“The concepts initiated in the master plan and further developed in the PD&E study received a lot of favorable public input,” said Braun, “especially regarding the innovative approach proposed to address both operational and capacity needs.”

Braun said that the complexity of the project, the right-of-way constraints, the extensive coordination and public participation and the requirement to balance environmental impacts with engineering needs were challenges throughout the proc­ess. “However, the project team delivered the approval of the PD&E study ahead of the aggressive project schedule allowing this much-needed project to advance towards implementation,” he said.

Phil Schwab, project manager for RS&H who now serves as the corridor’s design consultant and owner’s representative, said FDOT’s large commitment and funding levels mandated that the design team could not afford any issues that would impact the implementation of the project.

“We knew we had to get this right the first time,” said Schwab, “which is why we implemented a series of value engineering/design review [VE/DR] meetings that were held to look at all aspects of the project as it progressed through the PD&E proc­ess.”

Investing and digesting

The I-595 project looked to be on its way, except that the funding that FDOT had available was not enough to implement all of the proposed approximately $1.5 billion in improvements. FDOT, therefore, decided to expedite the project by pursuing a private-public partnership.

“Like most states, Florida is required to have the money programmed and secured before advertising a project,” said Joe Borello, FDOT project manager. “We thought we could advance the project by 10 years by having a private-public partnership finance the construction.”

According to Borello, FDOT normally does conventional procurements such as design-build and design-bid-build, but this project was different because of the long-term operation and maintenance it requires.

“This is going to be a design-build-finance-operate-and-maintain (DBFOM) PPP for a 35-year term,” he said, adding, “that provides the ability to allocate the risk to the entity best equipped to manage that risk.”

Borello said the “availability” payment on the project will be paid monthly once the project is completed and is contingent on all the lanes being available to traffic. He said FDOT preferred the availability arrangement because it allows FDOT to retain the tolling authority and all revenue from the tolls. This alleviated the concerns from local government that tolls could escalate quickly once the express lanes were in use and the toll setting was left with the concessionaire. Borello said three teams of concessionaires have been short-listed.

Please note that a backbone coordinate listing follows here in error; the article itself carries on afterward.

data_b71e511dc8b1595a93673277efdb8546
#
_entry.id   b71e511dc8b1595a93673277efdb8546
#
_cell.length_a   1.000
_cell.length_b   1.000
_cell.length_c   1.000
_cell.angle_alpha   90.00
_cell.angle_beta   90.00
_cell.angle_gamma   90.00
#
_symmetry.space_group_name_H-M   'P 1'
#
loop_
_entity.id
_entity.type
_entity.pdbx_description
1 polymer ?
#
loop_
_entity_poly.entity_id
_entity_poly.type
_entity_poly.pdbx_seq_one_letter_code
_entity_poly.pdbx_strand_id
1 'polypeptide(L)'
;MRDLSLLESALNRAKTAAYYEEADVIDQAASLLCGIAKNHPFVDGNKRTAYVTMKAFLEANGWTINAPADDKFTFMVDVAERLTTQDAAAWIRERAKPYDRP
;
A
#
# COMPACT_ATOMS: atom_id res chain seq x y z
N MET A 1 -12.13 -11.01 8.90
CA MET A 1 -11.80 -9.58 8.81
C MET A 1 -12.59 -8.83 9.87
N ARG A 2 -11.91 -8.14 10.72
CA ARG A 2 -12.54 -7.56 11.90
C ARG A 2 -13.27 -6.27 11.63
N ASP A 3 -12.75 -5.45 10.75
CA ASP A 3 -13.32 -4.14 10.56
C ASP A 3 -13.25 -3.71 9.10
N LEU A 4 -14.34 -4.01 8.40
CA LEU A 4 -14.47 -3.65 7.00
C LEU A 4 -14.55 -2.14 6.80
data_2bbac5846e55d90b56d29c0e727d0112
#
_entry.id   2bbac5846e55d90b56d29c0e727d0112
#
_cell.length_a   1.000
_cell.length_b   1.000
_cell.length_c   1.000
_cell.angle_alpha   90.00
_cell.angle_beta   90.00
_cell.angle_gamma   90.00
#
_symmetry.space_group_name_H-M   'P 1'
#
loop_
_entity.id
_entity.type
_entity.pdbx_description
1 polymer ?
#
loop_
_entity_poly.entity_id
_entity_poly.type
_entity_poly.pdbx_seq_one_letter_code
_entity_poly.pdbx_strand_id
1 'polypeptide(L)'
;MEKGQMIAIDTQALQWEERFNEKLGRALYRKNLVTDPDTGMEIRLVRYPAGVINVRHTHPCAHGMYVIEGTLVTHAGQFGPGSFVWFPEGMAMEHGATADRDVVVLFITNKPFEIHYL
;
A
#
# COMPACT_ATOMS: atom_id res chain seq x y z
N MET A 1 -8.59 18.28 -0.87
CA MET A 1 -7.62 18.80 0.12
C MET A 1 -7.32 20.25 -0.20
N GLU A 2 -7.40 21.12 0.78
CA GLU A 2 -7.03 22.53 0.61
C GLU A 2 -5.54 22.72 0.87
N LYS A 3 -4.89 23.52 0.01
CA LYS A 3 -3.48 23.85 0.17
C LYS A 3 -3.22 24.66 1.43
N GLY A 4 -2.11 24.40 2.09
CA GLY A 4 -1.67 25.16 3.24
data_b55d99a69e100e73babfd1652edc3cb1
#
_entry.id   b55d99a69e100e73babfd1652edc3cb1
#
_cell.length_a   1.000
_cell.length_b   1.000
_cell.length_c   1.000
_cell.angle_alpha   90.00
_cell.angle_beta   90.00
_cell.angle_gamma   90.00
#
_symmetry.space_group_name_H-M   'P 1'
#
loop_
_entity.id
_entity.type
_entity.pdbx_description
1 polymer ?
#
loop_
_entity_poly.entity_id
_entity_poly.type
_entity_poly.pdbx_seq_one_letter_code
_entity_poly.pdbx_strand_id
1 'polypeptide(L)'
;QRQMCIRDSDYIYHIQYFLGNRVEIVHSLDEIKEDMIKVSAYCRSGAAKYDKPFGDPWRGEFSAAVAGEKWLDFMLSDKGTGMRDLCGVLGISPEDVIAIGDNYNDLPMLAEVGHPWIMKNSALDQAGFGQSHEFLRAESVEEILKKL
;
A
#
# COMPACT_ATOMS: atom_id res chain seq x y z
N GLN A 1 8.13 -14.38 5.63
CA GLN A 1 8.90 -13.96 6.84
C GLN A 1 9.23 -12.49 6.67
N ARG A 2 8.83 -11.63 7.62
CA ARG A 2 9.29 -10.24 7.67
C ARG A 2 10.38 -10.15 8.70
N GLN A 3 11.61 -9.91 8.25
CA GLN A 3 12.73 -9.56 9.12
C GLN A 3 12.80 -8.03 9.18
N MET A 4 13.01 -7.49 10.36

Schwab said the primary reason the project moved so quickly through the PD&E process, even with so many stakeholder interests, was due to innovative new engineering project management practices, primarily, the team approach to evaluating project alternatives and the use of the VE/DR.

“The VE/DR team conducted a detailed review of the preliminary design alternatives during the PD&E study at critical stages to assure that the project remained cost-effective and constructible. The VE/DR was an effective forum to coordinate key engineering decisions and a proactive approach to managing the project,” said Braun.

During a five-tiered series of week-long VE/DR sessions, the project’s key engineering decisions were thoroughly reviewed and evaluated, the first time FDOT used such a process.

“It provided early validation of project alternatives and obtained buy-in from FDOT management, stakeholders, agencies and team members,” said Schwab. “It also minimized overall project impacts and facilitated a seamless transition between the PD&E and design phases.”

The success of the I-595 PD&E study and VE/DR earned multiple awards from the American Association of State Highway & Transportation Officials, FHWA and the Florida Institute of Consulting Engineers (FICE).

In November 2007, FDOT received approval from the FHWA on the re-evaluation of the proposed design change to include the three at-grade reversible lanes. In April 2008, FHWA granted approval of the re-evaluation to move ahead with the P3, which will include the design and implementation of the project.

“Expanding an urban interstate provides immense challenges trying to maximize the improvements within the corridor without creating unacceptable impacts to the surrounding area,” said Gerry O’Reilly, FDOT District 4 director of transportation development. “The I-595 proposed improvements are a perfect example of a megaproject proposed for an urban area.”

O’Reilly said construction for the first phase is scheduled to begin in the spring of 2009.

About The Author: Bernos is the director of public relations for Reynolds, Smith and Hills Inc.